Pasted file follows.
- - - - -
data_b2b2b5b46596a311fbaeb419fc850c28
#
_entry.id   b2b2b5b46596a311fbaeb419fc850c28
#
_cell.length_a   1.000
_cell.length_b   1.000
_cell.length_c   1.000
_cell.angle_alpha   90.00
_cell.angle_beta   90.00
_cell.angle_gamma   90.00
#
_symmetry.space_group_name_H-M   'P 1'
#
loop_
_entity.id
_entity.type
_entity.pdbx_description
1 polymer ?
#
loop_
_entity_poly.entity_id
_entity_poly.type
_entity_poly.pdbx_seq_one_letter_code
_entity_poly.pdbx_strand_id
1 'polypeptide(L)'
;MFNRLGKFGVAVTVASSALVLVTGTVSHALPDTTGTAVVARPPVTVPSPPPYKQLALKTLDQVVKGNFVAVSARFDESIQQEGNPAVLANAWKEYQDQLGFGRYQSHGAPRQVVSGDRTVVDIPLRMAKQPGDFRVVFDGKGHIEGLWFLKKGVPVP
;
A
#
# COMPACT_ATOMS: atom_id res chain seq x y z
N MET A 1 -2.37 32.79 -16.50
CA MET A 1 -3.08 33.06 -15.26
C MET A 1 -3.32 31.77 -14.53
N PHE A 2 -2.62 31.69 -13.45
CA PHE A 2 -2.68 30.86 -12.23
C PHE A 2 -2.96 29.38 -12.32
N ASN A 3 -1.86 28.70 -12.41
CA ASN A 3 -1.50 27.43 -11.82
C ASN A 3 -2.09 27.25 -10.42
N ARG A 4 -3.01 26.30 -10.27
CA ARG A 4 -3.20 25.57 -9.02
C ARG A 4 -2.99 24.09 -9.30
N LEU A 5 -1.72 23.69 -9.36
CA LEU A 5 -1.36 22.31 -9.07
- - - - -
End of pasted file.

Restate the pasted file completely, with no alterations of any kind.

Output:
data_b2b2b5b46596a311fbaeb419fc850c28
#
_entry.id   b2b2b5b46596a311fbaeb419fc850c28
#
_cell.length_a   1.000
_cell.length_b   1.000
_cell.length_c   1.000
_cell.angle_alpha   90.00
_cell.angle_beta   90.00
_cell.angle_gamma   90.00
#
_symmetry.space_group_name_H-M   'P 1'
#
loop_
_entity.id
_entity.type
_entity.pdbx_description
1 polymer ?
#
loop_
_entity_poly.entity_id
_entity_poly.type
_entity_poly.pdbx_seq_one_letter_code
_entity_poly.pdbx_strand_id
1 'polypeptide(L)'
;MFNRLGKFGVAVTVASSALVLVTGTVSHALPDTTGTAVVARPPVTVPSPPPYKQLALKTLDQVVKGNFVAVSARFDESIQQEGNPAVLANAWKEYQDQLGFGRYQSHGAPRQVVSGDRTVVDIPLRMAKQPGDFRVVFDGKGHIEGLWFLKKGVPVP
;
A
#
# COMPACT_ATOMS: atom_id res chain seq x y z
N MET A 1 -2.37 32.79 -16.50
CA MET A 1 -3.08 33.06 -15.26
C MET A 1 -3.32 31.77 -14.53
N PHE A 2 -2.62 31.69 -13.45
CA PHE A 2 -2.68 30.86 -12.23
C PHE A 2 -2.96 29.38 -12.32
N ASN A 3 -1.86 28.70 -12.41
CA ASN A 3 -1.50 27.43 -11.82
C ASN A 3 -2.09 27.25 -10.42
N ARG A 4 -3.01 26.30 -10.27
CA ARG A 4 -3.20 25.57 -9.02
C ARG A 4 -2.99 24.09 -9.30
N LEU A 5 -1.72 23.69 -9.36
CA LEU A 5 -1.36 22.31 -9.07